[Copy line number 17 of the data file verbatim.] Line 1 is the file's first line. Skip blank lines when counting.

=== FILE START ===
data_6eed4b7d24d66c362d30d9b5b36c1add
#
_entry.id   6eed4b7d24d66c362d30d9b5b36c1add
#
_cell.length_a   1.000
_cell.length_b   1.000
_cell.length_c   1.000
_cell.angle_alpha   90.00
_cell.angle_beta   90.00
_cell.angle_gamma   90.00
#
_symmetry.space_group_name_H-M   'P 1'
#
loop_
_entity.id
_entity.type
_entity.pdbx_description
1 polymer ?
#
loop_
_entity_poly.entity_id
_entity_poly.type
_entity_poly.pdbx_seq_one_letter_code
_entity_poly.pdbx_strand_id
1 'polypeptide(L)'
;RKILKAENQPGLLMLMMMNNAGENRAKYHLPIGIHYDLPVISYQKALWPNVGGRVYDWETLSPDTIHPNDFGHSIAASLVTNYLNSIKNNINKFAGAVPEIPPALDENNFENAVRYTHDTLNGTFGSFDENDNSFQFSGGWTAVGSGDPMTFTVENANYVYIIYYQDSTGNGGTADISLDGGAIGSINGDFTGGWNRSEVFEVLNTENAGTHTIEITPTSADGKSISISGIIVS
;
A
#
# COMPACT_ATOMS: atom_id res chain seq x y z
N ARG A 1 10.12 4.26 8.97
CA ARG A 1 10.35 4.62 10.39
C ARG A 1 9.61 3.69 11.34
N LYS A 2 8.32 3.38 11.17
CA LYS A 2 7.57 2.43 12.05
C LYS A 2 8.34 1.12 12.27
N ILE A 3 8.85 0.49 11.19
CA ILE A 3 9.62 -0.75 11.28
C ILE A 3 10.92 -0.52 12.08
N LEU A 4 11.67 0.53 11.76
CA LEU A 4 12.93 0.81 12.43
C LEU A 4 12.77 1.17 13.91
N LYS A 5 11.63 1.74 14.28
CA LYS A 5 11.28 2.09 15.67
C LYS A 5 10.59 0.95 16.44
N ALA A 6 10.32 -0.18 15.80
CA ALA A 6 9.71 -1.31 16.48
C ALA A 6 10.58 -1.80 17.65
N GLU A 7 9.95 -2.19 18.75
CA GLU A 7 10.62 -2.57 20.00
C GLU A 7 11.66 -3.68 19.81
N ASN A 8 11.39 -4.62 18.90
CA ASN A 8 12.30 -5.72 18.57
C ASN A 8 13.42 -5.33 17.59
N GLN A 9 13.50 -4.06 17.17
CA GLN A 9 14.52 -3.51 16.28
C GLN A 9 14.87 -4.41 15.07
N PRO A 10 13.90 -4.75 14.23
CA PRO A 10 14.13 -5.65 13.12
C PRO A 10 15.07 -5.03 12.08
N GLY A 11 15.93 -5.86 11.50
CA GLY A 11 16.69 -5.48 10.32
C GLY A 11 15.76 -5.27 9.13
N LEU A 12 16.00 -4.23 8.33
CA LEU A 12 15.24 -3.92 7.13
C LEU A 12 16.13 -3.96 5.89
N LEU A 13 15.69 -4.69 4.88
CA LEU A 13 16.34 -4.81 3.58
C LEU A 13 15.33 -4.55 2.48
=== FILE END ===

_entity.pdbx_description